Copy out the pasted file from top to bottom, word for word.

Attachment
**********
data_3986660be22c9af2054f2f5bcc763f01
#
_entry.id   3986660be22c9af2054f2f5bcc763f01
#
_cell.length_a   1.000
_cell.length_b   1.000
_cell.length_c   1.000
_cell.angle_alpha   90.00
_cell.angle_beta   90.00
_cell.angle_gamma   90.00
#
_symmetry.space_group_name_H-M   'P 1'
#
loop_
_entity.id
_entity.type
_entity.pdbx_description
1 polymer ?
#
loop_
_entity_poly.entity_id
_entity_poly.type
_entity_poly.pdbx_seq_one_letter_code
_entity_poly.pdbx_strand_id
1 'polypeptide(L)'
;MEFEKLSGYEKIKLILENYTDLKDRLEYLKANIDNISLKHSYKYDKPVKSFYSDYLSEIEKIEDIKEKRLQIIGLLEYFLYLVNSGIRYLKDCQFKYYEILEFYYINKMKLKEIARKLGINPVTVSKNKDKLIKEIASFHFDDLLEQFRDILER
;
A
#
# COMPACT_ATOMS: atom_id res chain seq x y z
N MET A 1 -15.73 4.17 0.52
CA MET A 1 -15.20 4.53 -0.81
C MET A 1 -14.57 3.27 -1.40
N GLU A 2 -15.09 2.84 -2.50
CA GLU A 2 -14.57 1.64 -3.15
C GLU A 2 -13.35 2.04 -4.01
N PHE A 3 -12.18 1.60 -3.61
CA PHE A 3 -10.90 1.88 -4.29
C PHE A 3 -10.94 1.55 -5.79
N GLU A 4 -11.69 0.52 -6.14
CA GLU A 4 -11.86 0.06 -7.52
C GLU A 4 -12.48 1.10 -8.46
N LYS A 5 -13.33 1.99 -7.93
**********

data_3986660be22c9af2054f2f5bcc763f01
#
_entry.id   3986660be22c9af2054f2f5bcc763f01
#
_cell.length_a   1.000
_cell.length_b   1.000
_cell.length_c   1.000
_cell.angle_alpha   90.00
_cell.angle_beta   90.00
_cell.angle_gamma   90.00
#
_symmetry.space_group_name_H-M   'P 1'
#
loop_
_entity.id
_entity.type
_entity.pdbx_description
1 polymer ?
#
loop_
_entity_poly.entity_id
_entity_poly.type
_entity_poly.pdbx_seq_one_letter_code
_entity_poly.pdbx_strand_id
1 'polypeptide(L)'
;MEFEKLSGYEKIKLILENYTDLKDRLEYLKANIDNISLKHSYKYDKPVKSFYSDYLSEIEKIEDIKEKRLQIIGLLEYFLYLVNSGIRYLKDCQFKYYEILEFYYINKMKLKEIARKLGINPVTVSKNKDKLIKEIASFHFDDLLEQFRDILER
;
A
#
# COMPACT_ATOMS: atom_id res chain seq x y z
N MET A 1 -15.73 4.17 0.52
CA MET A 1 -15.20 4.53 -0.81
C MET A 1 -14.57 3.27 -1.40
N GLU A 2 -15.09 2.84 -2.50
CA GLU A 2 -14.57 1.64 -3.15
C GLU A 2 -13.35 2.04 -4.01
N PHE A 3 -12.18 1.60 -3.61
CA PHE A 3 -10.90 1.88 -4.29
C PHE A 3 -10.94 1.55 -5.79
N GLU A 4 -11.69 0.52 -6.14
CA GLU A 4 -11.86 0.06 -7.52
C GLU A 4 -12.48 1.10 -8.46
N LYS A 5 -13.33 1.99 -7.93